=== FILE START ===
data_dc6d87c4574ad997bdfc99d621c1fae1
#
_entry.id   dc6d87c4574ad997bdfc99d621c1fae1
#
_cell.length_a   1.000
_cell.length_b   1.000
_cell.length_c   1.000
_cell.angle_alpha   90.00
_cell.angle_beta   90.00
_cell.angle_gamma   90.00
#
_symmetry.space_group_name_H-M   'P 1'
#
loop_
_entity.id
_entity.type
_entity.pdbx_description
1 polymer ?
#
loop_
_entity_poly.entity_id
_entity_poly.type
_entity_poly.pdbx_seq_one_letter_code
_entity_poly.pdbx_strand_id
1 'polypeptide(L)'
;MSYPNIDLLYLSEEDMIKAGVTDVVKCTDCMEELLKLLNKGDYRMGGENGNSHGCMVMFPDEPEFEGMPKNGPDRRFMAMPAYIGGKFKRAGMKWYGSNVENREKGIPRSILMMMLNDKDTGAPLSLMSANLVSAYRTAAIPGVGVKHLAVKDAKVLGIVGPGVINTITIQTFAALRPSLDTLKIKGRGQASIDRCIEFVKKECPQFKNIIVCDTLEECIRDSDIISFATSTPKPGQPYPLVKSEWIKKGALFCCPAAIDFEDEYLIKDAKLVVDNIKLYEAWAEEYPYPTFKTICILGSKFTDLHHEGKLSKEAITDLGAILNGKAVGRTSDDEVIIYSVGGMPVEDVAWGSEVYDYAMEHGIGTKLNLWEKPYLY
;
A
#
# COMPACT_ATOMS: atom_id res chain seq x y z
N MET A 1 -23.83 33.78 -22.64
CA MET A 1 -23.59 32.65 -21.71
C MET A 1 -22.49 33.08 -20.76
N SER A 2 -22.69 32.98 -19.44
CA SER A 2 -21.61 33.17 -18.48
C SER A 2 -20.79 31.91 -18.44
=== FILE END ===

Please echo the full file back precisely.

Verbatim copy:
data_dc6d87c4574ad997bdfc99d621c1fae1
#
_entry.id   dc6d87c4574ad997bdfc99d621c1fae1
#
_cell.length_a   1.000
_cell.length_b   1.000
_cell.length_c   1.000
_cell.angle_alpha   90.00
_cell.angle_beta   90.00
_cell.angle_gamma   90.00
#
_symmetry.space_group_name_H-M   'P 1'
#
loop_
_entity.id
_entity.type
_entity.pdbx_description
1 polymer ?
#
loop_
_entity_poly.entity_id
_entity_poly.type
_entity_poly.pdbx_seq_one_letter_code
_entity_poly.pdbx_strand_id
1 'polypeptide(L)'
;MSYPNIDLLYLSEEDMIKAGVTDVVKCTDCMEELLKLLNKGDYRMGGENGNSHGCMVMFPDEPEFEGMPKNGPDRRFMAMPAYIGGKFKRAGMKWYGSNVENREKGIPRSILMMMLNDKDTGAPLSLMSANLVSAYRTAAIPGVGVKHLAVKDAKVLGIVGPGVINTITIQTFAALRPSLDTLKIKGRGQASIDRCIEFVKKECPQFKNIIVCDTLEECIRDSDIISFATSTPKPGQPYPLVKSEWIKKGALFCCPAAIDFEDEYLIKDAKLVVDNIKLYEAWAEEYPYPTFKTICILGSKFTDLHHEGKLSKEAITDLGAILNGKAVGRTSDDEVIIYSVGGMPVEDVAWGSEVYDYAMEHGIGTKLNLWEKPYLY
;
A
#
# COMPACT_ATOMS: atom_id res chain seq x y z
N MET A 1 -23.83 33.78 -22.64
CA MET A 1 -23.59 32.65 -21.71
C MET A 1 -22.49 33.08 -20.76
N SER A 2 -22.69 32.98 -19.44
CA SER A 2 -21.61 33.17 -18.48
C SER A 2 -20.79 31.91 -18.44